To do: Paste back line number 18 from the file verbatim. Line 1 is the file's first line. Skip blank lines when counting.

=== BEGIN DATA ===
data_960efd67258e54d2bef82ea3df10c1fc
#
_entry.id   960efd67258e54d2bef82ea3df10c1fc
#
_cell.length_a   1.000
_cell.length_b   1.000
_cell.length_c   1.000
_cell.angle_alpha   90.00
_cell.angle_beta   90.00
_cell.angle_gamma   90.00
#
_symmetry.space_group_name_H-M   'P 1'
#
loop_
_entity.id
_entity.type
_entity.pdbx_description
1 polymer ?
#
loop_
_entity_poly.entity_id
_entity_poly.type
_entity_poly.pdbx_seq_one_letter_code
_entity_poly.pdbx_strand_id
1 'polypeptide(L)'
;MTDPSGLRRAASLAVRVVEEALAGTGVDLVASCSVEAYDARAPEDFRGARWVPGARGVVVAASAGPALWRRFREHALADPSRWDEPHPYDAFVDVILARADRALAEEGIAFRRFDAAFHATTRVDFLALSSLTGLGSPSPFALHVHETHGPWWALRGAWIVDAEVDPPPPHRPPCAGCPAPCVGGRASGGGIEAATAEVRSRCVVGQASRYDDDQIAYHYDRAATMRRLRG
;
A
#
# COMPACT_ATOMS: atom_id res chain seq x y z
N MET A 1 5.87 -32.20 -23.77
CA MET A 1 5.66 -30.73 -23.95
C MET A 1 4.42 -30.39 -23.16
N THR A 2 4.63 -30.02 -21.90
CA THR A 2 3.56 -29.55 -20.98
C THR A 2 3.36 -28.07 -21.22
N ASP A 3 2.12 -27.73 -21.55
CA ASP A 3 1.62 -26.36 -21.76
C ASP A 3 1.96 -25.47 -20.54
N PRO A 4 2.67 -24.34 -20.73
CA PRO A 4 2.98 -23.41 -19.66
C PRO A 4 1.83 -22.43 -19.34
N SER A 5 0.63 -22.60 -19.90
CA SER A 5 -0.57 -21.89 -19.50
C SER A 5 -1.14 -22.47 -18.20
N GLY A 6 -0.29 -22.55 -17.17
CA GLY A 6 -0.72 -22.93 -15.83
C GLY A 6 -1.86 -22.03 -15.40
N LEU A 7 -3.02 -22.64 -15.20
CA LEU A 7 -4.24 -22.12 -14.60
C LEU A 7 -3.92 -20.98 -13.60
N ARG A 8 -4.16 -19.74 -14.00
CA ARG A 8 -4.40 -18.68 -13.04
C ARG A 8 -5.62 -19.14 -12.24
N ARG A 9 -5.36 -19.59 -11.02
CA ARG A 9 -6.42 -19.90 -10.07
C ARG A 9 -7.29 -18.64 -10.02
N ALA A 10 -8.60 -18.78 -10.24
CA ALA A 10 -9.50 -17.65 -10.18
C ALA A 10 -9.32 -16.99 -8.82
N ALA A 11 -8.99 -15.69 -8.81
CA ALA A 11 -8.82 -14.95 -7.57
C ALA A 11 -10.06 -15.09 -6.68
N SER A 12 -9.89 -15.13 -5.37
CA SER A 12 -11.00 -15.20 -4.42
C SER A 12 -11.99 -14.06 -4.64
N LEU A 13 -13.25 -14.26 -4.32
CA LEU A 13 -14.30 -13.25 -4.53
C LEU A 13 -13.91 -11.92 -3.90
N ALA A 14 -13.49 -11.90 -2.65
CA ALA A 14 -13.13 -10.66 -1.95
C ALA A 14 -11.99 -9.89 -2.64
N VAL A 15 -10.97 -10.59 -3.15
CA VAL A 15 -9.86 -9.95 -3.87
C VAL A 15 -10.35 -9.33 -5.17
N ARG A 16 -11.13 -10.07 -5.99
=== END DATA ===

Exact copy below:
1 polymer ?